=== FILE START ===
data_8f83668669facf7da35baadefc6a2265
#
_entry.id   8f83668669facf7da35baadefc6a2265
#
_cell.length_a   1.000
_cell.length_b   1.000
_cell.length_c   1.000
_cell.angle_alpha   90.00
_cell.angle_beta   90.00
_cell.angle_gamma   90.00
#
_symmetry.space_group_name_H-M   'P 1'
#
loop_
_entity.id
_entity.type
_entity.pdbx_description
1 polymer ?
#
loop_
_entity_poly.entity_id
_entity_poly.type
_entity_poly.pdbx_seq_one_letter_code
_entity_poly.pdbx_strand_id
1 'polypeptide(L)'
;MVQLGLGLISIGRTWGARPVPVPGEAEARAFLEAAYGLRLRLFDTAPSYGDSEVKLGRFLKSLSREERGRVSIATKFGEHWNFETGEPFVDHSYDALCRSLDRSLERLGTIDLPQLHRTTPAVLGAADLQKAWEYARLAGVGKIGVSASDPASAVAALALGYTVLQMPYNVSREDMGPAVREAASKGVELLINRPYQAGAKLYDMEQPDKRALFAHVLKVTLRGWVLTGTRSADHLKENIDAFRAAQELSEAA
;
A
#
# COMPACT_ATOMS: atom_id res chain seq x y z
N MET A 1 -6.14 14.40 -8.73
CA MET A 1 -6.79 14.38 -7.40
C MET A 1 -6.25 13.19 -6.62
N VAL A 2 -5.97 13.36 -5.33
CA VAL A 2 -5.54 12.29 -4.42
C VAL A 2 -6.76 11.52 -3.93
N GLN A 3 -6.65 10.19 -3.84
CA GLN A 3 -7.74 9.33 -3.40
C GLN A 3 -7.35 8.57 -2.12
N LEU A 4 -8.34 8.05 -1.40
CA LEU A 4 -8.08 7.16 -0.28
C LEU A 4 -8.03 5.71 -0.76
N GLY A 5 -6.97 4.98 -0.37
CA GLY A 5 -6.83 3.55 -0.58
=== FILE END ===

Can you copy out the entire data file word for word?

data_8f83668669facf7da35baadefc6a2265
#
_entry.id   8f83668669facf7da35baadefc6a2265
#
_cell.length_a   1.000
_cell.length_b   1.000
_cell.length_c   1.000
_cell.angle_alpha   90.00
_cell.angle_beta   90.00
_cell.angle_gamma   90.00
#
_symmetry.space_group_name_H-M   'P 1'
#
loop_
_entity.id
_entity.type
_entity.pdbx_description
1 polymer ?
#
loop_
_entity_poly.entity_id
_entity_poly.type
_entity_poly.pdbx_seq_one_letter_code
_entity_poly.pdbx_strand_id
1 'polypeptide(L)'
;MVQLGLGLISIGRTWGARPVPVPGEAEARAFLEAAYGLRLRLFDTAPSYGDSEVKLGRFLKSLSREERGRVSIATKFGEHWNFETGEPFVDHSYDALCRSLDRSLERLGTIDLPQLHRTTPAVLGAADLQKAWEYARLAGVGKIGVSASDPASAVAALALGYTVLQMPYNVSREDMGPAVREAASKGVELLINRPYQAGAKLYDMEQPDKRALFAHVLKVTLRGWVLTGTRSADHLKENIDAFRAAQELSEAA
;
A
#
# COMPACT_ATOMS: atom_id res chain seq x y z
N MET A 1 -6.14 14.40 -8.73
CA MET A 1 -6.79 14.38 -7.40
C MET A 1 -6.25 13.19 -6.62
N VAL A 2 -5.97 13.36 -5.33
CA VAL A 2 -5.54 12.29 -4.42
C VAL A 2 -6.76 11.52 -3.93
N GLN A 3 -6.65 10.19 -3.84
CA GLN A 3 -7.74 9.33 -3.40
C GLN A 3 -7.35 8.57 -2.12
N LEU A 4 -8.34 8.05 -1.40
CA LEU A 4 -8.08 7.16 -0.28
C LEU A 4 -8.03 5.71 -0.76
N GLY A 5 -6.97 4.98 -0.37
CA GLY A 5 -6.83 3.55 -0.58